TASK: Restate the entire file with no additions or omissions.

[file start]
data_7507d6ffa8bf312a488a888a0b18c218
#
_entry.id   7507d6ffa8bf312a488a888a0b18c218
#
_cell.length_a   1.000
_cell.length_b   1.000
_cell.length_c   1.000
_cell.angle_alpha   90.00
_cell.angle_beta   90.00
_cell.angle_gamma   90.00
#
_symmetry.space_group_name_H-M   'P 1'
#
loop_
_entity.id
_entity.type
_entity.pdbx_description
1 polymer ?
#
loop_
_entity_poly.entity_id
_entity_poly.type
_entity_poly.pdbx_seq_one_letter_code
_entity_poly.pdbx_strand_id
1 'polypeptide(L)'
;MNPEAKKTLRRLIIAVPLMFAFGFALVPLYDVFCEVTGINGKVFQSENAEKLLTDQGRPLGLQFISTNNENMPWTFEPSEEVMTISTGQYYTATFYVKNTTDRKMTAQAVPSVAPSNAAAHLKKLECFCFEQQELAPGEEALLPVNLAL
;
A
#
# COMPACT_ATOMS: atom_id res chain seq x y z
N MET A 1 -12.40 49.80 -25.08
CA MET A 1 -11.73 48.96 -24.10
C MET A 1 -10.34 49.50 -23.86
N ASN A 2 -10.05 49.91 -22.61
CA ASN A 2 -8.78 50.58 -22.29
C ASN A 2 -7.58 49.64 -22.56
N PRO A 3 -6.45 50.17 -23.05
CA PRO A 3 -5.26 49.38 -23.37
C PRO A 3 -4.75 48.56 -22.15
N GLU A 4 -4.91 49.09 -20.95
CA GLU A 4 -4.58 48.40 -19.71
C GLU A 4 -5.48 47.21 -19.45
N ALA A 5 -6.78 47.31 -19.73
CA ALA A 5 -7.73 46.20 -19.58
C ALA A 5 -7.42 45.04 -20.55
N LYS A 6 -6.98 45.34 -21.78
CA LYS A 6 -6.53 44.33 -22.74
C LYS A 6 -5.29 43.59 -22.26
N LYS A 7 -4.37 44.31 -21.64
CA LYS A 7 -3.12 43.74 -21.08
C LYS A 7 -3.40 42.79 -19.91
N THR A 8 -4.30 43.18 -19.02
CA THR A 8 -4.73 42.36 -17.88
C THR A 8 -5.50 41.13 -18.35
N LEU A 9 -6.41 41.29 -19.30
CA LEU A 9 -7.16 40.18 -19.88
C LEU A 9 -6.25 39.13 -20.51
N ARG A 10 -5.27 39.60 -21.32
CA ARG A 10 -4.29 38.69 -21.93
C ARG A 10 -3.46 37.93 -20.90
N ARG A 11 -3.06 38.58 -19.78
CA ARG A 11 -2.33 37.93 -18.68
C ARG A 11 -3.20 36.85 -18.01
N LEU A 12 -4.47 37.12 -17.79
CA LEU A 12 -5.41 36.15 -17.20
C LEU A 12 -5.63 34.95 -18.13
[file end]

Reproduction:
data_7507d6ffa8bf312a488a888a0b18c218
#
_entry.id   7507d6ffa8bf312a488a888a0b18c218
#
_cell.length_a   1.000
_cell.length_b   1.000
_cell.length_c   1.000
_cell.angle_alpha   90.00
_cell.angle_beta   90.00
_cell.angle_gamma   90.00
#
_symmetry.space_group_name_H-M   'P 1'
#
loop_
_entity.id
_entity.type
_entity.pdbx_description
1 polymer ?
#
loop_
_entity_poly.entity_id
_entity_poly.type
_entity_poly.pdbx_seq_one_letter_code
_entity_poly.pdbx_strand_id
1 'polypeptide(L)'
;MNPEAKKTLRRLIIAVPLMFAFGFALVPLYDVFCEVTGINGKVFQSENAEKLLTDQGRPLGLQFISTNNENMPWTFEPSEEVMTISTGQYYTATFYVKNTTDRKMTAQAVPSVAPSNAAAHLKKLECFCFEQQELAPGEEALLPVNLAL
;
A
#
# COMPACT_ATOMS: atom_id res chain seq x y z
N MET A 1 -12.40 49.80 -25.08
CA MET A 1 -11.73 48.96 -24.10
C MET A 1 -10.34 49.50 -23.86
N ASN A 2 -10.05 49.91 -22.61
CA ASN A 2 -8.78 50.58 -22.29
C ASN A 2 -7.58 49.64 -22.56
N PRO A 3 -6.45 50.17 -23.05
CA PRO A 3 -5.26 49.38 -23.37
C PRO A 3 -4.75 48.56 -22.15
N GLU A 4 -4.91 49.09 -20.95
CA GLU A 4 -4.58 48.40 -19.71
C GLU A 4 -5.48 47.21 -19.45
N ALA A 5 -6.78 47.31 -19.73
CA ALA A 5 -7.73 46.20 -19.58
C ALA A 5 -7.42 45.04 -20.55
N LYS A 6 -6.98 45.34 -21.78
CA LYS A 6 -6.53 44.33 -22.74
C LYS A 6 -5.29 43.59 -22.26
N LYS A 7 -4.37 44.31 -21.64
CA LYS A 7 -3.12 43.74 -21.08
C LYS A 7 -3.40 42.79 -19.91
N THR A 8 -4.30 43.18 -19.02
CA THR A 8 -4.73 42.36 -17.88
C THR A 8 -5.50 41.13 -18.35
N LEU A 9 -6.41 41.29 -19.30
CA LEU A 9 -7.16 40.18 -19.88
C LEU A 9 -6.25 39.13 -20.51
N ARG A 10 -5.27 39.60 -21.32
CA ARG A 10 -4.29 38.69 -21.93
C ARG A 10 -3.46 37.93 -20.90
N ARG A 11 -3.06 38.58 -19.78
CA ARG A 11 -2.33 37.93 -18.68
C ARG A 11 -3.20 36.85 -18.01
N LEU A 12 -4.47 37.12 -17.79
CA LEU A 12 -5.41 36.15 -17.20
C LEU A 12 -5.63 34.95 -18.13